June 12, 2008 – August 17, 2008
In 1969, New York gallerist Louis K. Meisel coined the term “Photorealism” to describe the work of artists who, among other things, used “the camera and photograph to gather information” as well as “a mechanical or semi-mechanical means to transfer the information to the canvas.” Photorealist work is also marked by a bright palette, acute detail, seemingly inconsequential subject matter, and of course, the general appearance of a photograph. Yet, more than simple transcriptions of photographs, Photorealist images investigate the relationship among light, shape, and color; examine the effects and functions of time; and probe notions of the literal and the mundane.
This exhibition presents the work of several original members of the American Photorealist movement, selected from the UAMA permanent collections. Many of the prints on display were published in 1972 as part of a Documenta portfolio, which included ten lithographs by Photorealists and was produced in conjunction with the eponymously titled exhibition of contemporary art (on view every 5 years) in Kassel, Germany. The exhibition brought Photorealism into the international limelight, and the work generated controversy among critics, some who viewed the movement as conservative, simplistic, and reactionary and others who welcomed the return of realism.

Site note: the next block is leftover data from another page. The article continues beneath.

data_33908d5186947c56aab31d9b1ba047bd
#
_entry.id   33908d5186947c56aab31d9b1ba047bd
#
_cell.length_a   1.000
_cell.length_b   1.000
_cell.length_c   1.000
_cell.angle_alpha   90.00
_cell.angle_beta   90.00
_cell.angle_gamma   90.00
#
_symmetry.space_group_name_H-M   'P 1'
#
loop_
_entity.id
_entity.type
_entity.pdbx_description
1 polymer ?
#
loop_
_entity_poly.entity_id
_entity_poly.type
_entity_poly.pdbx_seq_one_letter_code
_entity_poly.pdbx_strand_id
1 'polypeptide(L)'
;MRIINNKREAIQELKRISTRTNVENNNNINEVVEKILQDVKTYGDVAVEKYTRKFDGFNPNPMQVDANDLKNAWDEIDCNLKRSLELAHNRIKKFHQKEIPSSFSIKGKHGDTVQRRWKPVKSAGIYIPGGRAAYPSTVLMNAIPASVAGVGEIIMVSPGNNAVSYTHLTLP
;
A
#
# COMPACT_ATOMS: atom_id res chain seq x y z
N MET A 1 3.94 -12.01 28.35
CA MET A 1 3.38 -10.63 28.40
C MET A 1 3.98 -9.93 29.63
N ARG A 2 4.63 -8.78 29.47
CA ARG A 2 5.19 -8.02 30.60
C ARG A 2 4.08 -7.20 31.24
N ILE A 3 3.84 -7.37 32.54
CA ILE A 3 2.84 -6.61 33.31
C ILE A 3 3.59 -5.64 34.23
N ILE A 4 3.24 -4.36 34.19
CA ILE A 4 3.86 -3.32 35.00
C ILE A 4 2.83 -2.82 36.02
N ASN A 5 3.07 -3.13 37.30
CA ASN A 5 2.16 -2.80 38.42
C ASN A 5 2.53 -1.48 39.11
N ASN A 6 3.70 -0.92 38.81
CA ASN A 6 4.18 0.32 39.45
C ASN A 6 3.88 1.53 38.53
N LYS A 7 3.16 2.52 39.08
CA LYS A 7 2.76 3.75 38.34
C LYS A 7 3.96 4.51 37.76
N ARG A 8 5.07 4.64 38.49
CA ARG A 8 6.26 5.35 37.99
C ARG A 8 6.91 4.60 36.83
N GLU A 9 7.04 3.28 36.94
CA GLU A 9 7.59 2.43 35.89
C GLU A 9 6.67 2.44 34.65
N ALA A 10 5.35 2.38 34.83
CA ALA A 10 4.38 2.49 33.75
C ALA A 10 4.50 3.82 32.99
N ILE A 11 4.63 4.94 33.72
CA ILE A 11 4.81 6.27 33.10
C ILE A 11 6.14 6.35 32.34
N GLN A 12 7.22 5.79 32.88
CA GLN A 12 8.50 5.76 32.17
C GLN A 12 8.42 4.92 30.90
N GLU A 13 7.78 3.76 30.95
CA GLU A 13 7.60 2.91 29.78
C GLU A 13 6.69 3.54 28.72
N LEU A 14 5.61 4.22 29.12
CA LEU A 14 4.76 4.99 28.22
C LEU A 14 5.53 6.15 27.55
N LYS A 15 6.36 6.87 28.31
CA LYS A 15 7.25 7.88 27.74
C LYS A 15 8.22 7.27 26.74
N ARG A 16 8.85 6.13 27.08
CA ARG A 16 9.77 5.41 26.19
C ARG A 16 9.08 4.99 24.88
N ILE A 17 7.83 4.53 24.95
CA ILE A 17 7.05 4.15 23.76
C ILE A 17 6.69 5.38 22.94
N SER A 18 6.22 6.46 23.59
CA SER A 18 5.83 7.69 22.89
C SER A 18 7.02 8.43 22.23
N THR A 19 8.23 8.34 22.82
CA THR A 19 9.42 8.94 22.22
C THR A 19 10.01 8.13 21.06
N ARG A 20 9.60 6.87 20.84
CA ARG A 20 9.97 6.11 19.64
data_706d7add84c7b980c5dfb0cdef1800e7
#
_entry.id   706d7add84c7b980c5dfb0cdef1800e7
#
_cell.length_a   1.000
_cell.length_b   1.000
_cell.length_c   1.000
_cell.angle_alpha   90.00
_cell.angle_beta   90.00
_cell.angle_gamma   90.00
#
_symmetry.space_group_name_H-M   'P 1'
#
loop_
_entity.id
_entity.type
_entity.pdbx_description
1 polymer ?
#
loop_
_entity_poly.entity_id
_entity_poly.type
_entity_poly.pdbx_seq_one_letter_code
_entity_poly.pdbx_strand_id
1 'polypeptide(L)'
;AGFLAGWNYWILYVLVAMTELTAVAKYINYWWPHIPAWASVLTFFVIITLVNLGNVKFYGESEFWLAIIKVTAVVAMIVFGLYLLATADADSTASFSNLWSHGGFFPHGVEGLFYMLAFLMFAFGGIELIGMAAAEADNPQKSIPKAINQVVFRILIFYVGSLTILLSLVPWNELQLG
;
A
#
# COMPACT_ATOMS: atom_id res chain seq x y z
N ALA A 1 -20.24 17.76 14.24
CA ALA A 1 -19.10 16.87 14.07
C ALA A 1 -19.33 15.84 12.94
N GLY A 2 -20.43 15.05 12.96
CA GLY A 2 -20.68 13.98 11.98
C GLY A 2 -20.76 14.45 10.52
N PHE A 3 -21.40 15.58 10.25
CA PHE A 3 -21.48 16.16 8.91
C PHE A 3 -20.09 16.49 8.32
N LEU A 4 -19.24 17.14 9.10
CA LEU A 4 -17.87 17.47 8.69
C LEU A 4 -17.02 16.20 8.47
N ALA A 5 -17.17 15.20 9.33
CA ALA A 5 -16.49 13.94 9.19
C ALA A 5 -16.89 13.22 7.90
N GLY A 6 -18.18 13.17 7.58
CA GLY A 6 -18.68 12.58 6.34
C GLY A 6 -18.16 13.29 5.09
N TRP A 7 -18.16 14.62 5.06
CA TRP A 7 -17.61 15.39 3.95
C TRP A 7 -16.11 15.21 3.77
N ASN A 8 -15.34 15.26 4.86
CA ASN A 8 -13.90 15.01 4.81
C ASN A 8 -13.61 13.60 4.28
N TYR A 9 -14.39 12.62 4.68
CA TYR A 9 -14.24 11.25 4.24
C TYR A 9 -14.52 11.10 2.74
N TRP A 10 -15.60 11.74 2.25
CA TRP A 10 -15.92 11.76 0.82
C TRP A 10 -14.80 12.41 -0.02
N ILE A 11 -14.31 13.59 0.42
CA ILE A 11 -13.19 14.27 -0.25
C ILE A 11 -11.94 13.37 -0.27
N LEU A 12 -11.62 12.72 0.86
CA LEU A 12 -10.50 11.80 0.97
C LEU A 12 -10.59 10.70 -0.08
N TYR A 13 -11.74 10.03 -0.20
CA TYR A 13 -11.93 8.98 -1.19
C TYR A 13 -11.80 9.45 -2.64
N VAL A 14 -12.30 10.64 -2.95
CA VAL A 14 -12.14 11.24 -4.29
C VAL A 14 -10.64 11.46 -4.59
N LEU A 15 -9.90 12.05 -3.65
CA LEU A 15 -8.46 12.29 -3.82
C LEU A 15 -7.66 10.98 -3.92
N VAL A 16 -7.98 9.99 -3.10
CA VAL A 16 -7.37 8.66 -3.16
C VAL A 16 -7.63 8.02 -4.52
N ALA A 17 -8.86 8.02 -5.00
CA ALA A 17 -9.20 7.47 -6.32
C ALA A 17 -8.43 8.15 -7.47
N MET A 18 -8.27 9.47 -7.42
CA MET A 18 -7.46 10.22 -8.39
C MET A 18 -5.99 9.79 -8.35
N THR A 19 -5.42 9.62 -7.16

Curated by Susannah Maurer, Assistant Curator
University of Arizona Museum of Art & Archive of Visual Arts
1031 North Olive Road
Tucson, AZ 85721-0002